Bloomberg to Announce NYC Budget Plan

Cuts to Police Will Be Smaller Than Proposed

Thursday, May 06, 2010

Mayor Bloomberg will introduce today the city's budget for the next fiscal year. As WNYC's Bob Hennelly reports, the announcement comes against a backdrop of uncertainty, both from the local economy, and from an unresolved state budget in Albany.

REPORTER: The mayor will say he's confident the City can find the millions of dollars necessary to avoid dramatically shrinking the NYPD, as proposed earlier this year. But his plan will still call for the layoffs of several thousand teachers. That puts pressure on Albany - and even Washington - to help the City shrink its almost $5-billion budget gap.

Around the country, the red ink on local balance sheets is prompting the layoff of some 300,000 teachers.

Bloomberg will argue that cuts could go even deeper in the next few years - to essential services like public education - if municipal unions don't help contain ballooning pension and health care benefit costs. For WNYC I am Bob Hennelly.


More in:

Comments [1]

Pigbitin Mad from New York

Well here is what should make you really mad.

One third of the money we put into federal taxes goes to states like Alaska that are running a 2 billion dollar surplus. This means that each alaska resident gets a check for $1100 every year. Why should we not collect hat money and give it to NY. (Actually if we collected all this money from the Welfare recipient Tea Bag states, NY, CA, CT, NJ, and other blue states would be solvent).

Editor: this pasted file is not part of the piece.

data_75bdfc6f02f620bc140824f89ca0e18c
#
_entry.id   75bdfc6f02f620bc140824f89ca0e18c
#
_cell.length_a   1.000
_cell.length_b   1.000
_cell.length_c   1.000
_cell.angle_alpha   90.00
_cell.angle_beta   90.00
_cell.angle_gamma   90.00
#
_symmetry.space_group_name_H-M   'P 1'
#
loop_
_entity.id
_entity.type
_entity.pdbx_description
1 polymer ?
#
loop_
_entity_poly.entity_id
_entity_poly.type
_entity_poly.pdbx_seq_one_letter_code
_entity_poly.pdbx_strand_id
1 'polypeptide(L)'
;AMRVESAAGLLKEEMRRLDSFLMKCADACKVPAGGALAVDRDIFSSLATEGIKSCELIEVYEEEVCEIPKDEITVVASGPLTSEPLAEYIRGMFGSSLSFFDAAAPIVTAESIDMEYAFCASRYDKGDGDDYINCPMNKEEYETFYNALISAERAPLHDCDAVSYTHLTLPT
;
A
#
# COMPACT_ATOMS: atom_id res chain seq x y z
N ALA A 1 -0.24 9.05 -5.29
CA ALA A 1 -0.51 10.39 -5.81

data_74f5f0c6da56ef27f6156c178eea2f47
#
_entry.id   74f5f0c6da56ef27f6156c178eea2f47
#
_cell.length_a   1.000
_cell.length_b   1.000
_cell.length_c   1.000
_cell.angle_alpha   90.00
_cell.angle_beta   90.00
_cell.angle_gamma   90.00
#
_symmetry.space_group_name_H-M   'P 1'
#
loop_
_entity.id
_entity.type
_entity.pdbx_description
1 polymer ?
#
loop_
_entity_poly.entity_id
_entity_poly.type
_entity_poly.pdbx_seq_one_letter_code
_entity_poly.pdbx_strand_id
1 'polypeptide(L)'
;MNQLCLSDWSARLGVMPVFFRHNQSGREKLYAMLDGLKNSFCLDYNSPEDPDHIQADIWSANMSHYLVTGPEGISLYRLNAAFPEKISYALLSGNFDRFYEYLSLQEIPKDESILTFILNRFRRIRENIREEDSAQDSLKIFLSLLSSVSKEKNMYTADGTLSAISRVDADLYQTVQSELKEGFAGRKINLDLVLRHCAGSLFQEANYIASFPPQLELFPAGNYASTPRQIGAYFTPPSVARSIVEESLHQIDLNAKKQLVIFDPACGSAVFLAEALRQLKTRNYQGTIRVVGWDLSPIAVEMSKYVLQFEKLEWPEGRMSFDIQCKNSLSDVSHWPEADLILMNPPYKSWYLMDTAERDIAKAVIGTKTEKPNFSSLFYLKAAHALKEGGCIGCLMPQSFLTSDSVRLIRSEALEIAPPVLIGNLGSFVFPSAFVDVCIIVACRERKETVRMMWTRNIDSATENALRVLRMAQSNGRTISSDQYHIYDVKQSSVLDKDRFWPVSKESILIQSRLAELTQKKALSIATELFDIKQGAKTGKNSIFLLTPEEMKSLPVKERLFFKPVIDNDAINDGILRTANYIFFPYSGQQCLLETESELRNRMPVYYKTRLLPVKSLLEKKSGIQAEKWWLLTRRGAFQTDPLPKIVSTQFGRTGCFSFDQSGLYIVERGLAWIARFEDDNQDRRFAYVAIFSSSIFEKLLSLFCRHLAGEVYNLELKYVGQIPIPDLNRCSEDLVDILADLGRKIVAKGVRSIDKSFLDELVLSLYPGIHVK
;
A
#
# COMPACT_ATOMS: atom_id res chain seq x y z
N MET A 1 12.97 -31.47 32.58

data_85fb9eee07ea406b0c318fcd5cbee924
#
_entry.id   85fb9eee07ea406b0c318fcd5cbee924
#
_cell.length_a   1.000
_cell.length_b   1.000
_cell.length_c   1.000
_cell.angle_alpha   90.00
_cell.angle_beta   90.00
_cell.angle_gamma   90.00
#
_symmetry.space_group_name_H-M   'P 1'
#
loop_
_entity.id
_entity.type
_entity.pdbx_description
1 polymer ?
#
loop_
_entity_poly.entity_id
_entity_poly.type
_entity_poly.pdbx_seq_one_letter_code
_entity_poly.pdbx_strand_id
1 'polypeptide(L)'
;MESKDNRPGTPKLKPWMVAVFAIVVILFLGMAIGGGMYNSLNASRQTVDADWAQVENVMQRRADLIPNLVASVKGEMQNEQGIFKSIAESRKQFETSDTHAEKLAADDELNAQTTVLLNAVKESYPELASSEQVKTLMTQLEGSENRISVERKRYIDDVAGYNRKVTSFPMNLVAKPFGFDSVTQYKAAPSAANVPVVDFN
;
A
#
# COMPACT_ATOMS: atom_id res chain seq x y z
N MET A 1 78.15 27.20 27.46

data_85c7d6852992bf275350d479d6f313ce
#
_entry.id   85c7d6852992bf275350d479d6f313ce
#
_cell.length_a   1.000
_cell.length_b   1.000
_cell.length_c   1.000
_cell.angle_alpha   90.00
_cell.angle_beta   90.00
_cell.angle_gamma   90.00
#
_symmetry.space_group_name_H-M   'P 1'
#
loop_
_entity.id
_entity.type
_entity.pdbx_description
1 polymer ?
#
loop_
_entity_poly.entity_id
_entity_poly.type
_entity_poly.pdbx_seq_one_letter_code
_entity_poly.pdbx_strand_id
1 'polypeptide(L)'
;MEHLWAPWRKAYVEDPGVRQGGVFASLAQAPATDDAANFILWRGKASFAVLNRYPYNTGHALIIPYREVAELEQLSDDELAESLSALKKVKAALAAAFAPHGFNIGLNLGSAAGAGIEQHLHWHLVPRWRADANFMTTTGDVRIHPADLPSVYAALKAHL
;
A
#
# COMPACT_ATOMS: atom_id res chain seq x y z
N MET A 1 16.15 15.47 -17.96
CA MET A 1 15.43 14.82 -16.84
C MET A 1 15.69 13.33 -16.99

This is just unacceptable. This bureaucratic budget allocation process is what needs to be stopped.

If the Tea Baggers believed even half of what they say, they would scream NO WELFARE.

Nov. 19 2010 05:44 PM

Leave a Comment

Email addresses are required but never displayed.

Get the WNYC Morning Brief in your inbox.
We'll send you our top 5 stories every day, plus breaking news and weather.


Latest Newscast




WNYC is supported by the Charles H. Revson Foundation: Because a great city needs an informed and engaged public


Supported by